TSX REPORT: Remembering the Games that changed everything: Los Angeles 1984; strong start for Commonwealth Games; world BMX title for USA’s Stancil

The magnificently-decorated peristyle end of the Los Angeles Memorial Coliseum for the Opening Ceremonies of the 1984 Olympic Games (Photo: Wikipedia)

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1. Now 38 years since the 1984 Olympic Games in Los Angeles
2. Commonwealth Games start strong in Birmingham
3. Doping control: 56% of Beijing 2022 athletes tested
4. Catalonia ready for 2030 Winter Olympics bid without Aragon
5. The first FIFA World Cup was in South America; and 100 years later?

The 38th anniversary of the opening of the revolutionary 1984 Olympic Games in Los Angeles was barely noticed last Thursday, but absolutely worth remembering. The XXII Commonwealth Games is underway in Birmingham, England, with more than 1.3 million tickets sold and a world record in the pool already. At the 2022 Winter Games in Beijing, 3,100 doping control tests were made, with four positives; some 56% of all athletes were tested at least once. In Spain, the Catalonia region wants to make it own bid for the 2030 or 2034 Winter Games, but is running out of time. And will the centennial FIFA World Cup return to South America, where it began? Plus world-championship results in BMX cycling (with a U.S. gold medalist!), canoe-slalom and modern pentathlon!

Now 38 years since the 1984 Olympic Games in Los Angeles

Munich is staging a comprehensive 50th-year retrospective of its 1972 Olympic Games, with the European Championships in track & field returning to the Olympiastadion on 11 August. The 10-year memory of the London 2012 Games was quietly noted in Britain.

No such program was planned for the 38th anniversary of the Games that changed everything: Los Angeles 1984.

A modest celebration at the Los Angeles Memorial Coliseum was planned for last Thursday (28th), but had to be canceled due to illness of some of the presenters. So the anniversary of the Opening Ceremony – the Rocketman, the 84 grand pianos, the startling national flag card stunt – passed without notice.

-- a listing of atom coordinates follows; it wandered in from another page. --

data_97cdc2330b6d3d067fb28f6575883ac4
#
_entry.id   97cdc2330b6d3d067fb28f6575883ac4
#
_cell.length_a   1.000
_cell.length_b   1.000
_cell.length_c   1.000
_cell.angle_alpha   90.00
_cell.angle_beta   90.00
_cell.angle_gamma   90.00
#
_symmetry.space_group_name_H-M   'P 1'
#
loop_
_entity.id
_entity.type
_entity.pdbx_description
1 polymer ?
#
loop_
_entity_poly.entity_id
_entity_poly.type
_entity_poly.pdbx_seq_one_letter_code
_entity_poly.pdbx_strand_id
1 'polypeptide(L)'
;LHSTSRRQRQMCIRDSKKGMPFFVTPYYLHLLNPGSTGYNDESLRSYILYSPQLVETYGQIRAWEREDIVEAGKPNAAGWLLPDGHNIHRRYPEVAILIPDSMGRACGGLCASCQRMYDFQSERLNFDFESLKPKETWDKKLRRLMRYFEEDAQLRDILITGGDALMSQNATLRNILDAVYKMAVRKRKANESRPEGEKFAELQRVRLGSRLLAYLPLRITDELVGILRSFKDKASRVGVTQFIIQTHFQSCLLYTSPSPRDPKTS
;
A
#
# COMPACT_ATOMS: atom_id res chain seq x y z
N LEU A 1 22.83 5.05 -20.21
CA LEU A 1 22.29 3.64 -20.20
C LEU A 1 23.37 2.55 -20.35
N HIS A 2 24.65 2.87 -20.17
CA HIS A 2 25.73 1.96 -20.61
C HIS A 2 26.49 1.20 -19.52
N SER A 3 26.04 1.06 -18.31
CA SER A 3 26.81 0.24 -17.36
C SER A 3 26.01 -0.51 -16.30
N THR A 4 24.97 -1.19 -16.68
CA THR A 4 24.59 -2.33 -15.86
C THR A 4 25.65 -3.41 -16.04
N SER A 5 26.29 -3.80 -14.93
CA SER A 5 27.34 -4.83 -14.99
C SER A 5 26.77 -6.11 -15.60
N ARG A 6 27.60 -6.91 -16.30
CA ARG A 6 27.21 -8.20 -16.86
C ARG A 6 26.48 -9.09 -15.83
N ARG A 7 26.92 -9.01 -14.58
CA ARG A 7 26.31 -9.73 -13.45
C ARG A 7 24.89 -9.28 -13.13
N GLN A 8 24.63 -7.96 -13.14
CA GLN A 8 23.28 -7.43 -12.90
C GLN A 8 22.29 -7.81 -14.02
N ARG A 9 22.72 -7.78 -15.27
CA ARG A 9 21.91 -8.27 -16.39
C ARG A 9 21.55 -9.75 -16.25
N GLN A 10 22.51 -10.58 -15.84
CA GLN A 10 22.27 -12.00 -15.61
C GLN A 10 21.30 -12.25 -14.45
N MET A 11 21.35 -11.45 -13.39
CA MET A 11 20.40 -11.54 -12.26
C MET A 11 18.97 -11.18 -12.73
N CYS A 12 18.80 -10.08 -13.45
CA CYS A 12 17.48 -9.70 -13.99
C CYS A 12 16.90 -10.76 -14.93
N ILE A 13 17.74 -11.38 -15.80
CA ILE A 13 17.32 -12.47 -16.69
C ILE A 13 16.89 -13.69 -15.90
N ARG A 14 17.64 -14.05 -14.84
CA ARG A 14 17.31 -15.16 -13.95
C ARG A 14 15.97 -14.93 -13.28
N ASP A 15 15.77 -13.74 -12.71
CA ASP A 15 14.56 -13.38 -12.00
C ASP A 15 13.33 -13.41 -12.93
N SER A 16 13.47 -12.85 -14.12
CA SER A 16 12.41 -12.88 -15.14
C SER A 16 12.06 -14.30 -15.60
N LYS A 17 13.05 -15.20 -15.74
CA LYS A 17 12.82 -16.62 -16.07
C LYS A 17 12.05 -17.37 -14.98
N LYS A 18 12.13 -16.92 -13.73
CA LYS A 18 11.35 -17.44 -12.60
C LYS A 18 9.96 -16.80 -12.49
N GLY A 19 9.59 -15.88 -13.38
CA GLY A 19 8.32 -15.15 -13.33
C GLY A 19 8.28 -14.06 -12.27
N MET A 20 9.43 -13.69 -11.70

The Los Angeles Games were the third in a row to be boycotted by a group of nations, after Montreal in 1976 and Moscow in 1980. But it also created and extended iconic Olympic figures like Carl Lewis, Joan Benoit Samuelson in the first-ever Olympic women’s marathon, Edwin Moses, Mary Lou Retton, Rowdy Gaines, the U.S. men’s and women’s basketball teams, and many more.

Los Angeles got its second Games – following the success of the 1932 Games, held during the Great Depression – because no other country submitted a bid. Further, the organization of the Games was controversially handed to a private committee after the City of Los Angeles refused to take financial responsibility for the Games following the C$1 billion deficit in Montreal.

So, in 1979, the wholly-private Los Angeles Olympic Organizing Committee hired Peter Ueberroth, a 42-year-old travel industry entrepreneur who had built the second-largest agency in the country, to put the project together. Five years later:

● The Los Angeles Games changed the way television rights are sold, signing a then-staggering $225 million cash rights deal (plus $100 million in host broadcast services) with ABC in late 1979, and sports marketing with a program of exclusive categories and limited availability (35 Official Sponsors, 64 Official Suppliers).